Moms these days come in all shapes and sizes—even striped, as we all learned this winter with the publication of Yale law professor Amy Chua’s divisive memoir, Battle Hymn of the Tiger Mother. In honor of Mother’s Day, the women profiled here bear nary a claw—just immeasurable amounts of love for their children.
PAIGE BROKAW and ALEXANDRA
Paige Brokaw of East Sacramento approached pregnancy with calm. Just before she entered the final phase of labor in late December, though, the 30-year-old Capitol staffer panicked. “I was not only terrified of giving birth but of having a baby,” she recalls. “Then, when she came out, everything felt so natural.” Aside from a brief hospitalization for an infection, Alexandra’s first four months have been a remarkable time for the new mom and her husband, Brian. “It’s not that [we] weren’t a family before,” Paige says. “But she really makes us feel more complete. It gives us a stronger sense of purpose.”
NADINE DIEFENBACHER and JEREMY, NENA, QUEEN, MURPHY and TONAE
“I have to chuckle when people tell me they look like me,” says Nadine Diefenbacher, 50, of the North Natomas area. “If you only knew.” Jeremy, 27, is her biological child. The former nurse met Nena (now 23) when the then-toddler was hospitalized and up for adoption. Queen, 17, and twin siblings Murphy and Tonae, 15, came a decade ago via Sierra Forever Families—after a dozen foster homes. “We made the decision that, whatever behavioral issues they present, we’re going to make it work,” says Diefenbacher, whose husband of 27 years, Joel, grew up in foster care. “They’re just as much ours as if we had birthed them.”
GEORGIA BATES and PIPER and PRESTON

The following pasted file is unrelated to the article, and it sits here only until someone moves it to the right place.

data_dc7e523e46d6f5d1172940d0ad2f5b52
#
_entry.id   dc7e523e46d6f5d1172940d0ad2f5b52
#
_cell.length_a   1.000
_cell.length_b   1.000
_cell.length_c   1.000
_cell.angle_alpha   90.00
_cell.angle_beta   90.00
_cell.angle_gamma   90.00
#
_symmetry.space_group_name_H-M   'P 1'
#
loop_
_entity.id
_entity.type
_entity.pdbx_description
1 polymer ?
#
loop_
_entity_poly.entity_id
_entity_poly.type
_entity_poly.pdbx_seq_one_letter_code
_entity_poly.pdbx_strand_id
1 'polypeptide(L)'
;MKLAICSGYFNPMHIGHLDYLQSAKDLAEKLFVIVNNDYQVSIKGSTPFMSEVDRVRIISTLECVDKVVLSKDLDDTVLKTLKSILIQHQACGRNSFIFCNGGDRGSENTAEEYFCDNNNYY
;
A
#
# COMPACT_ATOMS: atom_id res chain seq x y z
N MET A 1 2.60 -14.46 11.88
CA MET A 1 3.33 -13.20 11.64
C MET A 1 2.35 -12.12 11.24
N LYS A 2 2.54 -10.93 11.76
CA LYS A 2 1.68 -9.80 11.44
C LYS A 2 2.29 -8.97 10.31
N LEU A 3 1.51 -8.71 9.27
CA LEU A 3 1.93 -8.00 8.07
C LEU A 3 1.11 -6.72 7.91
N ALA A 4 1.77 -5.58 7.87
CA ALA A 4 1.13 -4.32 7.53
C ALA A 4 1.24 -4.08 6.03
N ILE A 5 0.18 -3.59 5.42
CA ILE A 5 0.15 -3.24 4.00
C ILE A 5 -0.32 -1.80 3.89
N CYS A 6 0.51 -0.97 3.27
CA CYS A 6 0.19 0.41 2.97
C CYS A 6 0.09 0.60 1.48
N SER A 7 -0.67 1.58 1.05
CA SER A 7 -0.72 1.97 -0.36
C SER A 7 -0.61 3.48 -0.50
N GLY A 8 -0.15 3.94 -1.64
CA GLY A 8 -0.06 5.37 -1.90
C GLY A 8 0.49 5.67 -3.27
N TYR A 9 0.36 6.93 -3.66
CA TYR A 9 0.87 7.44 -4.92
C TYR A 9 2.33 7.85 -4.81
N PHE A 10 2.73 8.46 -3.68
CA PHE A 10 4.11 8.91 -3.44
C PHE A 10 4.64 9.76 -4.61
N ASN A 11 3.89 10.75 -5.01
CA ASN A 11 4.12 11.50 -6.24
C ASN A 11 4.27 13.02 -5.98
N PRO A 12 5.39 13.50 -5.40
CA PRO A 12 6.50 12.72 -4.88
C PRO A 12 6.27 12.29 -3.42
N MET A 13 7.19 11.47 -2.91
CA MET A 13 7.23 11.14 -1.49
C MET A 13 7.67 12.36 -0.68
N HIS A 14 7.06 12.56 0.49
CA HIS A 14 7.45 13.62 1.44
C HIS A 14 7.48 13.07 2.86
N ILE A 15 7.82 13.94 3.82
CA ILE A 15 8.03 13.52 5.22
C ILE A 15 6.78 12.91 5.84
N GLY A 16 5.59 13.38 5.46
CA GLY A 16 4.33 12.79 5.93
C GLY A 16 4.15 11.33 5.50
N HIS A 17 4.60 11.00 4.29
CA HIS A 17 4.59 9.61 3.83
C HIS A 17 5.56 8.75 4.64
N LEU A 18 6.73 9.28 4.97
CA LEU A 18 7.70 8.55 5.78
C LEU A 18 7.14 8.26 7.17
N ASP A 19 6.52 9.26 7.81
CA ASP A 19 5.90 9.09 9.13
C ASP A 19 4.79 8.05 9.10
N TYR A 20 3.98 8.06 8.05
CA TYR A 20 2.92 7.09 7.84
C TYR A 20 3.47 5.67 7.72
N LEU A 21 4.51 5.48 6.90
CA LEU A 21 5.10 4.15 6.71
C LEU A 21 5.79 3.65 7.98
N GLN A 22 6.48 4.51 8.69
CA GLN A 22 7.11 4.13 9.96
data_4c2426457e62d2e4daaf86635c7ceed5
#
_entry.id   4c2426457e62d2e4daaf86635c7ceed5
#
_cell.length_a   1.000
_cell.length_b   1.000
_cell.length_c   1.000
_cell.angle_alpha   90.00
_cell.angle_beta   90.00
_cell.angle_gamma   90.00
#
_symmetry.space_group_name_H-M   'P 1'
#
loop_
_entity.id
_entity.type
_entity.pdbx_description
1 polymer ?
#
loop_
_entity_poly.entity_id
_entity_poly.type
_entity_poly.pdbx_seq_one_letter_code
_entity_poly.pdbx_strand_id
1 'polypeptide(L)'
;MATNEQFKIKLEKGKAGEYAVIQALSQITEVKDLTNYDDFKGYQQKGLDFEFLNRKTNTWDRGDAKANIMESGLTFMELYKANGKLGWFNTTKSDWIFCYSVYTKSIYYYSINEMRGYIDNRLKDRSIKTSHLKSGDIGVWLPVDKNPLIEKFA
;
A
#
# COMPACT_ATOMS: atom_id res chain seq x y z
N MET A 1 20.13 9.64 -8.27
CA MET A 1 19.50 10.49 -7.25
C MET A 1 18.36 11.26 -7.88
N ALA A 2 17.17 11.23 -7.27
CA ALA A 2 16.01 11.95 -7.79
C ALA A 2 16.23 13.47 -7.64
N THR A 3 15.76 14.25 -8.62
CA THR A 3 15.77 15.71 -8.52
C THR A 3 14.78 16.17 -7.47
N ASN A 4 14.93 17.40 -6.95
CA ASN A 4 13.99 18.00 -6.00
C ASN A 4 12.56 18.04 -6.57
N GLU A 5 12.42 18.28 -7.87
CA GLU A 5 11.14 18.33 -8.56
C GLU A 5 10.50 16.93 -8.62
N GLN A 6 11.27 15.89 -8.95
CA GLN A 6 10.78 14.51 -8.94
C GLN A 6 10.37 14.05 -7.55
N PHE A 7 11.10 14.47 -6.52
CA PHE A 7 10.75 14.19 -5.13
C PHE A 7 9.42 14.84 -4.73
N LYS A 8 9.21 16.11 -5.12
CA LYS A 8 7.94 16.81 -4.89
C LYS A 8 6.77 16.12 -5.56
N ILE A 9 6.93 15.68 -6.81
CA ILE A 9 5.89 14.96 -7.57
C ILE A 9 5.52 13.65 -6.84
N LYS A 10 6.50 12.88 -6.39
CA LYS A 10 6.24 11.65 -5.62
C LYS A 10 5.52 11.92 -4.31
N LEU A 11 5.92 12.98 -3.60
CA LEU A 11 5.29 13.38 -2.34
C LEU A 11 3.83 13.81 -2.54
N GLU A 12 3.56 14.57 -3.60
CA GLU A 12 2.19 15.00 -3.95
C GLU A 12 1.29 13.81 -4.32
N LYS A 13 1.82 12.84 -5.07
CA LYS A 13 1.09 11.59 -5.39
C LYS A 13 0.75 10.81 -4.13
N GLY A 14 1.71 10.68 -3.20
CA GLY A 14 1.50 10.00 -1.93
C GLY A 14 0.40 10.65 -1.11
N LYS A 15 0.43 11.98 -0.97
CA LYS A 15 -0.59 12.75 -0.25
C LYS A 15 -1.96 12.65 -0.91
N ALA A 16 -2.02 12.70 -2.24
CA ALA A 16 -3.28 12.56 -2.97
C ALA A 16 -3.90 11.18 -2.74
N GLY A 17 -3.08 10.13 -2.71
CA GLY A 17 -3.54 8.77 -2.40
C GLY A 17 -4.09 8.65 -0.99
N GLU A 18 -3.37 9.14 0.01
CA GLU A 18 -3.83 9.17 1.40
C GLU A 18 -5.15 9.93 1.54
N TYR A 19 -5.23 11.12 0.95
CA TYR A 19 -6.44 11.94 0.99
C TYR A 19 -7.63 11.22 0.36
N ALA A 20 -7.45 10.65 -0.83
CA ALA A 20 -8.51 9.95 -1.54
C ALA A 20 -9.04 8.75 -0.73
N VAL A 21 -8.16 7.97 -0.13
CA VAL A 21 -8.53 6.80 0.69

Georgia Bates didn’t try to have children until she was 40. Five years and seven infertility treatments later, she was emotionally, financially and spiritually spent—yet not about to give up. “I just had this ‘unexpressed love,’” explains the Land Park speech therapist, who is lesbian. Piper and Preston arrived, after the eighth try, in February 2010. Despite temporary health issues for the newborns and their mom, everything has fallen into place. “That was the missing part of me,” says Bates, now 46. She has had nothing but support from friends (including her former partner, Kim Bushard, who watches the twins twice a week), family and her faith community. “I’m very, very blessed,” she says.
NISSA SWANSTON and CHARLIE, RYAN, MARIN, TAYLOR and HUDSON
An only child, Nissa Swanston yearned for playmates. Her children probably won’t. “We knew we wanted a big family,” she says, referring to husband Hud, one of five kids. Daughter Charlie, 7, came first, followed by daughter Ryan, 6. Twin daughters Marin and Taylor, 4, were next. Then Swanston bought a book on conceiving a boy and followed it religiously. Success! Hudson is 16 months old. The 36-year-old Arden Oaks mom has put her environmental consulting career on hold, sleeps seven hours a night and keeps smiling. “I never wanted to be a frazzled mom,” she says.
ADRIANA GALVEZ and GABI
Adriana Galvez babysat through high school (full time in the summers) and knew she’d have children some day. The Elk Grove resident also had an amazing role model: her mother, Ann Venegas, who died of cancer in 2005. “I saw how much enjoyment she got out of it. I wanted that for myself, too,” says Galvez, 32, who is finishing up her master’s degree in social work and going through a divorce. Her only child, Gabi—short for Gabriela—turns 3 in July and is clearly a bright, gregarious child. As for motherhood, it has surpassed Galvez’s expectations. “It’s everything I thought it would be and a million times more.”